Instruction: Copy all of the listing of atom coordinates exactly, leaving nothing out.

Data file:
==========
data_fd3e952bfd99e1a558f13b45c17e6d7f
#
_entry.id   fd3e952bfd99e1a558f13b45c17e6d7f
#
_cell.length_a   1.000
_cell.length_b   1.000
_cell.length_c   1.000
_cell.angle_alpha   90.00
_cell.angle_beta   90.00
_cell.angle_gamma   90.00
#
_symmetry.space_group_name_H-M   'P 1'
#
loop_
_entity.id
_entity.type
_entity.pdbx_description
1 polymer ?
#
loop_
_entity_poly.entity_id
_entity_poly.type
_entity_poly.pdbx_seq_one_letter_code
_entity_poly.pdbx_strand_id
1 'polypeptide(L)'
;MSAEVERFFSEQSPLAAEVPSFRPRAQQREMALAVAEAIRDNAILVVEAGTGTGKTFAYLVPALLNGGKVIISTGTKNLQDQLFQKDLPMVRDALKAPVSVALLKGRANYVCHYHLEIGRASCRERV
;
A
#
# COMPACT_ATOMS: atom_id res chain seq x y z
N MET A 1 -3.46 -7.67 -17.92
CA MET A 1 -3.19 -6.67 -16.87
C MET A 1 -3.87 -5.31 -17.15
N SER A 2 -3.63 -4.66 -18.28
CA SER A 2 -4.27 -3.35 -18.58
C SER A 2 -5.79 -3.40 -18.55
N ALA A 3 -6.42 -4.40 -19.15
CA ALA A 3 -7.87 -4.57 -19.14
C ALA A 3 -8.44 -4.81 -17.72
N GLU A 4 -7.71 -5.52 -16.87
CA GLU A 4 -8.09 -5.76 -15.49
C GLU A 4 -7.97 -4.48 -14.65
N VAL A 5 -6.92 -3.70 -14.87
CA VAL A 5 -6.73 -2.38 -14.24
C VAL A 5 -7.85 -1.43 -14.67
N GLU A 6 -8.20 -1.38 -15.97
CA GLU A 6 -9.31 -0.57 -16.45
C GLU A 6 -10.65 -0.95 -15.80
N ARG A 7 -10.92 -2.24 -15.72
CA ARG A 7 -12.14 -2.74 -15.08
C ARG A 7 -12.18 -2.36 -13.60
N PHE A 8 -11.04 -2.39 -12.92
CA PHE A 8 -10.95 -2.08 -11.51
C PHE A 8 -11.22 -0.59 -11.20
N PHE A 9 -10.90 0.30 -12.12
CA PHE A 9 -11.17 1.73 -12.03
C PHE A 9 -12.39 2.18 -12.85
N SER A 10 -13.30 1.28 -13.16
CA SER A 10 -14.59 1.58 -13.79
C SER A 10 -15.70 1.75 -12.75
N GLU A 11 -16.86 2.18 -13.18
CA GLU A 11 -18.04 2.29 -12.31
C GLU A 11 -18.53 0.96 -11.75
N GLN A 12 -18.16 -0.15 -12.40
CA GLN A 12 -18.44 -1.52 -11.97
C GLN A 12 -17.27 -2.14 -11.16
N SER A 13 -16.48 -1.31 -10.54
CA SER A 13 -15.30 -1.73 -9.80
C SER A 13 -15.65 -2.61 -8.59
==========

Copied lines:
data_fd3e952bfd99e1a558f13b45c17e6d7f
#
_entry.id   fd3e952bfd99e1a558f13b45c17e6d7f
#
_cell.length_a   1.000
_cell.length_b   1.000
_cell.length_c   1.000
_cell.angle_alpha   90.00
_cell.angle_beta   90.00
_cell.angle_gamma   90.00
#
_symmetry.space_group_name_H-M   'P 1'
#
loop_
_entity.id
_entity.type
_entity.pdbx_description
1 polymer ?
#
loop_
_entity_poly.entity_id
_entity_poly.type
_entity_poly.pdbx_seq_one_letter_code
_entity_poly.pdbx_strand_id
1 'polypeptide(L)'
;MSAEVERFFSEQSPLAAEVPSFRPRAQQREMALAVAEAIRDNAILVVEAGTGTGKTFAYLVPALLNGGKVIISTGTKNLQDQLFQKDLPMVRDALKAPVSVALLKGRANYVCHYHLEIGRASCRERV
;
A
#
# COMPACT_ATOMS: atom_id res chain seq x y z
N MET A 1 -3.46 -7.67 -17.92
CA MET A 1 -3.19 -6.67 -16.87
C MET A 1 -3.87 -5.31 -17.15
N SER A 2 -3.63 -4.66 -18.28
CA SER A 2 -4.27 -3.35 -18.58
C SER A 2 -5.79 -3.40 -18.55
N ALA A 3 -6.42 -4.40 -19.15
CA ALA A 3 -7.87 -4.57 -19.14
C ALA A 3 -8.44 -4.81 -17.72
N GLU A 4 -7.71 -5.52 -16.87
CA GLU A 4 -8.09 -5.76 -15.49
C GLU A 4 -7.97 -4.48 -14.65
N VAL A 5 -6.92 -3.70 -14.87
CA VAL A 5 -6.73 -2.38 -14.24
C VAL A 5 -7.85 -1.43 -14.67
N GLU A 6 -8.20 -1.38 -15.97
CA GLU A 6 -9.31 -0.57 -16.45
C GLU A 6 -10.65 -0.95 -15.80
N ARG A 7 -10.92 -2.24 -15.72
CA ARG A 7 -12.14 -2.74 -15.08
C ARG A 7 -12.18 -2.36 -13.60
N PHE A 8 -11.04 -2.39 -12.92
CA PHE A 8 -10.95 -2.08 -11.51
C PHE A 8 -11.22 -0.59 -11.20
N PHE A 9 -10.90 0.30 -12.12
CA PHE A 9 -11.17 1.73 -12.03
C PHE A 9 -12.39 2.18 -12.85
N SER A 10 -13.30 1.28 -13.16
CA SER A 10 -14.59 1.58 -13.79
C SER A 10 -15.70 1.75 -12.75
N GLU A 11 -16.86 2.18 -13.18
CA GLU A 11 -18.04 2.29 -12.31
C GLU A 11 -18.53 0.96 -11.75
N GLN A 12 -18.16 -0.15 -12.40
CA GLN A 12 -18.44 -1.52 -11.97
C GLN A 12 -17.27 -2.14 -11.16
N SER A 13 -16.48 -1.31 -10.54
CA SER A 13 -15.30 -1.73 -9.80
C SER A 13 -15.65 -2.61 -8.59